I’ve been thinking about that a lot lately, in part because I feel my own mortality nipping at my heels a bit more vigorously these days, but also because I’ve been reckless enough to spend a bit too much time the comment threads on various news and social media sites. I won’t get into the specific topics, because in many ways the topics themselves are irrelevant. Haters gonna hate, as Ms. Swift says, and the interwebs, much as I dearly love them, provide the perfect foul and festering breeding ground for intolerance, malice, and pure viciousness.
How is it that we, as a theoretically highly evolved species, seem to find ourselves over and over again on one side or the other of an unbridgeable divide regardless of the issue under discussion?
And how is that, whether we’re weighing in on religion, capital punishment, the homeless, writers becoming stalkers, readers becoming trolls, or the value of the Oxford comma, we find it so easy to tip over the edge from reasoned debate into judgement, name-calling and excrement-flinging?
It’s not a new behaviour. Before the web we could channel our inner stabbiness by writing nasty letters to the editor, sending poison pen letters, and spreading our vitriol through good old-fashioned gossip. There’s no denying, though, that the internet makes it far easier and safer for people to unzip their covert vileness from its lurky hidey-hole and hurl it forth into the virtual stew of online thumpery and mayhem. And there’s no denying that people are taking full and unreserved advantage of that ease and safety to bludgeon the interwebs with their hatred and self-righteousness.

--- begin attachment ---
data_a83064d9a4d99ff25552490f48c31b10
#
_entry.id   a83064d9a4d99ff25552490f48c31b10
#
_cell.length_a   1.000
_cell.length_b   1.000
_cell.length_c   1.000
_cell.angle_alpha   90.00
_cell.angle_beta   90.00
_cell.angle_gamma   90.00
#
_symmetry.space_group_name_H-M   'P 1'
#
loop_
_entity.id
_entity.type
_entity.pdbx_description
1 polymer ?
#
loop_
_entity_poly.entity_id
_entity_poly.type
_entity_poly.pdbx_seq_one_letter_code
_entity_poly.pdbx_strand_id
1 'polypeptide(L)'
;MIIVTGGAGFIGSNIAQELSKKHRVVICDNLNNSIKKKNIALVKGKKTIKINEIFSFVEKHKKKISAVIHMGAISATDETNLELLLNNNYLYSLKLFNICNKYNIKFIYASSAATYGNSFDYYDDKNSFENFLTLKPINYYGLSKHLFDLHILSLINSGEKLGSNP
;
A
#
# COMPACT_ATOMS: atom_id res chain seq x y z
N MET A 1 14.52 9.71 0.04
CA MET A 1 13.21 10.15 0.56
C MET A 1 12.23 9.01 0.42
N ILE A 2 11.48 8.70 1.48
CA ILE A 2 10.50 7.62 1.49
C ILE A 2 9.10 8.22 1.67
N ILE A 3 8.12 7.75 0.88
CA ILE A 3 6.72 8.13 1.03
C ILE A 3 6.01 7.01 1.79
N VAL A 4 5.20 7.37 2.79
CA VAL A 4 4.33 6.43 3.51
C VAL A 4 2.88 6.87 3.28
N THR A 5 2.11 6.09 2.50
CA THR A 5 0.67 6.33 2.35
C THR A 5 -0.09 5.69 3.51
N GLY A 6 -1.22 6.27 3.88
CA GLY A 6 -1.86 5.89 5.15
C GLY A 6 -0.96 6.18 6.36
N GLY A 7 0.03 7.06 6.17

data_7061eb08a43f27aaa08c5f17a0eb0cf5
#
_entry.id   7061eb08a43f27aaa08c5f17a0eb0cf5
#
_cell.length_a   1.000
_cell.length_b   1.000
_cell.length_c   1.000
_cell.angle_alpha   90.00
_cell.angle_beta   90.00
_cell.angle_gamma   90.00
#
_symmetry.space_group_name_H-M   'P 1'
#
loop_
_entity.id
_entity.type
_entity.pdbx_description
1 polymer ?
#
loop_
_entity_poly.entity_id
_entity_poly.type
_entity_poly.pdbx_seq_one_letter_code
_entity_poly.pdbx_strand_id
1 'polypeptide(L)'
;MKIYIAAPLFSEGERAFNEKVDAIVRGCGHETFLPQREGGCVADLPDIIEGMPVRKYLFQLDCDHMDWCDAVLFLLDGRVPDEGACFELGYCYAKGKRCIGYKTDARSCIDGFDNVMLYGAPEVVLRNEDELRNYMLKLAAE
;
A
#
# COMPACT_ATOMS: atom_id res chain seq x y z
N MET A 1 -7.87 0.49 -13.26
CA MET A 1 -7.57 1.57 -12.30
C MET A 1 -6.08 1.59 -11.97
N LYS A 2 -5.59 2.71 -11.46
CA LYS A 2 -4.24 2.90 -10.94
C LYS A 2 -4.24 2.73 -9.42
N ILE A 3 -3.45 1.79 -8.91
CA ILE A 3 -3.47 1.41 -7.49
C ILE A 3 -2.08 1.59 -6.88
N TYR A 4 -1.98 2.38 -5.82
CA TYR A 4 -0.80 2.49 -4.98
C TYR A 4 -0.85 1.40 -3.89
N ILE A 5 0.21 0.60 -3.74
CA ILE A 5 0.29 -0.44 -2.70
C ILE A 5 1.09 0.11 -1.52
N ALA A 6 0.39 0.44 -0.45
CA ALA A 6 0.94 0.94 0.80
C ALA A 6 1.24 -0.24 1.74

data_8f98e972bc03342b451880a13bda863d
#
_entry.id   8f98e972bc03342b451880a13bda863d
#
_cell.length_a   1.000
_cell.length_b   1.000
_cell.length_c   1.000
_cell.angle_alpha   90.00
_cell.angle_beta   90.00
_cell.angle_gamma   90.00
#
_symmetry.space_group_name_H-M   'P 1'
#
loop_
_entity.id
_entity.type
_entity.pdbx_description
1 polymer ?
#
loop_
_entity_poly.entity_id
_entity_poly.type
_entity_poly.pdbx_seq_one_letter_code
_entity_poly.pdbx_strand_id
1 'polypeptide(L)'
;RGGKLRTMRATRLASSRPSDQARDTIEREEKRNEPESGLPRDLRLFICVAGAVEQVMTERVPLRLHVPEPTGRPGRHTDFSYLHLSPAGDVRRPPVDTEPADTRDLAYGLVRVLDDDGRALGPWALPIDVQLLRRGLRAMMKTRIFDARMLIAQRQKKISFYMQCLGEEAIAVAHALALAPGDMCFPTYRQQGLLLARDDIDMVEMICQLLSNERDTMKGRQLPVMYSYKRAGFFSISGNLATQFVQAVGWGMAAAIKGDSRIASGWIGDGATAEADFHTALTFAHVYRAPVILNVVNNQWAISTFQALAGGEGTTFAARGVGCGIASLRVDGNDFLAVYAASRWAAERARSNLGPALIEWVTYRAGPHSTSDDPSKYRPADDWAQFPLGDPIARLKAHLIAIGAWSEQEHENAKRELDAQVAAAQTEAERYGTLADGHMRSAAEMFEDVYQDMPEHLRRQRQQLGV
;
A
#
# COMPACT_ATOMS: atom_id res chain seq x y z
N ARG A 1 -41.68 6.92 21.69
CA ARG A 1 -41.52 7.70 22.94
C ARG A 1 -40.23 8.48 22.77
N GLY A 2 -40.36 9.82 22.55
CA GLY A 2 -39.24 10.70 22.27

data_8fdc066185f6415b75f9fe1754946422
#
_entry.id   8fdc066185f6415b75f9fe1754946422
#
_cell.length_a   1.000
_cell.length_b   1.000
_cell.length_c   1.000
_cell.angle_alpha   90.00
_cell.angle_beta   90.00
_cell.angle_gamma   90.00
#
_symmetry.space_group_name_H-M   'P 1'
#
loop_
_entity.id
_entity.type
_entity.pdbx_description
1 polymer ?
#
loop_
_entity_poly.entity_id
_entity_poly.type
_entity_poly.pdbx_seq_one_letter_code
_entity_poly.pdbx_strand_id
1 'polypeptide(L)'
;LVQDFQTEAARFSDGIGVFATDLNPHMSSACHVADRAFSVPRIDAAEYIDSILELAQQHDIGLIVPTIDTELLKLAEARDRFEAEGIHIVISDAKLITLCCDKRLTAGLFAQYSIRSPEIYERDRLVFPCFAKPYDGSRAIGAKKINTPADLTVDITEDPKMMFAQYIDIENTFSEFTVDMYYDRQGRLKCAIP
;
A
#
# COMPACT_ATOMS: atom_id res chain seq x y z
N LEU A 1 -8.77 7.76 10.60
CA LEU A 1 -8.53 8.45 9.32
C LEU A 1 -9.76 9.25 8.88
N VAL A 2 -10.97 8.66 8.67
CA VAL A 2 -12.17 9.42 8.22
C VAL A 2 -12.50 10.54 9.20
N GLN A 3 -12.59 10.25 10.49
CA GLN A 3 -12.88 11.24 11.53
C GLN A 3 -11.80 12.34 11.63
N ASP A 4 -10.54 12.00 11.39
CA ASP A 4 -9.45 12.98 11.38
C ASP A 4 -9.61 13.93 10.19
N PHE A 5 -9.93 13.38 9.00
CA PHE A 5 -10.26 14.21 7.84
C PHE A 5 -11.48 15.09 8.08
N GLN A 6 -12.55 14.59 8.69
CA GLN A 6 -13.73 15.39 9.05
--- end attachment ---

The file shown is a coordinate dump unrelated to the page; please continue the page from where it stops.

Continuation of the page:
Would it really be so impossibly difficult to confront our differences with courtesy, compassion, and curiosity instead of reaching for our M16s? Apparently, yes, it would. But sometimes I think of my mother, lying there raging against the slow and miserable suffocating her her light, yet finding the wherewithal to remain a decent, caring, curious human being.
When I was halfway through writing this, I remembered reading an article Chuck Wendig wrote last year, On the Subject of Cultivating Empathy. He wrote it in response to some of the smug, sanctimonious and just plain shitty comments people were posting on Facebook during and after the protests in Ferguson, and I think it bears re-reading.
I also remembered watching Carl Sagan’s Pale Blue Dot video, which I highly recommend as an antidote for all the webbish ugliness we slog through or turn away from on a daily basis. (Just don’t read the comments if you click through to YouTube, because, yeah. Haters gonna hate.)